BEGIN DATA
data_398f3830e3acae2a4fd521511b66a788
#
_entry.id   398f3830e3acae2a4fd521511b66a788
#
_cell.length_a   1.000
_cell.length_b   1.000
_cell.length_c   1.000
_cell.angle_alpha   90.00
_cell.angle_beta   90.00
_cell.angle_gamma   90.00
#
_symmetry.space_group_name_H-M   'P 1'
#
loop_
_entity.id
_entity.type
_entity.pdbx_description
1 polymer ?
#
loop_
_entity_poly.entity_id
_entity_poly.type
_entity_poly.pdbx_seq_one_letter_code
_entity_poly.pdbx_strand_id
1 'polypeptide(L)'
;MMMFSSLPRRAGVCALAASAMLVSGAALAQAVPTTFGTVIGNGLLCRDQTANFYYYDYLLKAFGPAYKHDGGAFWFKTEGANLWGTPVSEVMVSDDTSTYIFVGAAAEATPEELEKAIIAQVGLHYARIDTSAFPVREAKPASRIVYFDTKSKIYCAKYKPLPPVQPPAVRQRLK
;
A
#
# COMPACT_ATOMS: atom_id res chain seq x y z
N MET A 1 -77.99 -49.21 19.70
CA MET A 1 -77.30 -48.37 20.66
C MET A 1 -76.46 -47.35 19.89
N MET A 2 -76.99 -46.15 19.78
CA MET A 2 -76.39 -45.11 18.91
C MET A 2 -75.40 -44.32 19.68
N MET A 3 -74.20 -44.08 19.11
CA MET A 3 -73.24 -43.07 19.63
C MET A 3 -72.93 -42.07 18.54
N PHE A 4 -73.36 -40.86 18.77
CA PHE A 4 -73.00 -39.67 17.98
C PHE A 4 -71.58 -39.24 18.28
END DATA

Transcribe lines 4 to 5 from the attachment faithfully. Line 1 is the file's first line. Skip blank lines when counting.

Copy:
#
_cell.length_a   1.000